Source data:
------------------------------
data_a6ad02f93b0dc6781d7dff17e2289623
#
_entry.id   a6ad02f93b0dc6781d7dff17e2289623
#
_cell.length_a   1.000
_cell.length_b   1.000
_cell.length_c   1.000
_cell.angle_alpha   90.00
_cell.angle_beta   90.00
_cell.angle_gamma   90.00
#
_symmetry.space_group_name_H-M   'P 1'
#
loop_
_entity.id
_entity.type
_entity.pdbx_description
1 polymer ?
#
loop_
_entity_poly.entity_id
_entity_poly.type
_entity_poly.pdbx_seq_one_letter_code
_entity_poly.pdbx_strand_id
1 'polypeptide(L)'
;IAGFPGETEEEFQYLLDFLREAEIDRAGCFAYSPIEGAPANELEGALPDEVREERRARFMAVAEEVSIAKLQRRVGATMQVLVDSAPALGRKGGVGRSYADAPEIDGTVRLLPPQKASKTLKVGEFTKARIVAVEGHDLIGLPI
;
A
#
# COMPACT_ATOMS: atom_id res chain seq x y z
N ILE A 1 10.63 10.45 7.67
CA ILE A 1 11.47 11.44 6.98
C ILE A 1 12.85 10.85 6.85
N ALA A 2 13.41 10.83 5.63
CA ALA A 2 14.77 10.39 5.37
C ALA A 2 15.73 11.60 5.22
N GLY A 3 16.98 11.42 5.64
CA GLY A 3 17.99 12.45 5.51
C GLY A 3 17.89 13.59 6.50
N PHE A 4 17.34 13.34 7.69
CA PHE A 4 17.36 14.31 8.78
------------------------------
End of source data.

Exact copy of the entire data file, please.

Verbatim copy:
data_a6ad02f93b0dc6781d7dff17e2289623
#
_entry.id   a6ad02f93b0dc6781d7dff17e2289623
#
_cell.length_a   1.000
_cell.length_b   1.000
_cell.length_c   1.000
_cell.angle_alpha   90.00
_cell.angle_beta   90.00
_cell.angle_gamma   90.00
#
_symmetry.space_group_name_H-M   'P 1'
#
loop_
_entity.id
_entity.type
_entity.pdbx_description
1 polymer ?
#
loop_
_entity_poly.entity_id
_entity_poly.type
_entity_poly.pdbx_seq_one_letter_code
_entity_poly.pdbx_strand_id
1 'polypeptide(L)'
;IAGFPGETEEEFQYLLDFLREAEIDRAGCFAYSPIEGAPANELEGALPDEVREERRARFMAVAEEVSIAKLQRRVGATMQVLVDSAPALGRKGGVGRSYADAPEIDGTVRLLPPQKASKTLKVGEFTKARIVAVEGHDLIGLPI
;
A
#
# COMPACT_ATOMS: atom_id res chain seq x y z
N ILE A 1 10.63 10.45 7.67
CA ILE A 1 11.47 11.44 6.98
C ILE A 1 12.85 10.85 6.85
N ALA A 2 13.41 10.83 5.63
CA ALA A 2 14.77 10.39 5.37
C ALA A 2 15.73 11.60 5.22
N GLY A 3 16.98 11.42 5.64
CA GLY A 3 17.99 12.45 5.51
C GLY A 3 17.89 13.59 6.50
N PHE A 4 17.34 13.34 7.69
CA PHE A 4 17.36 14.31 8.78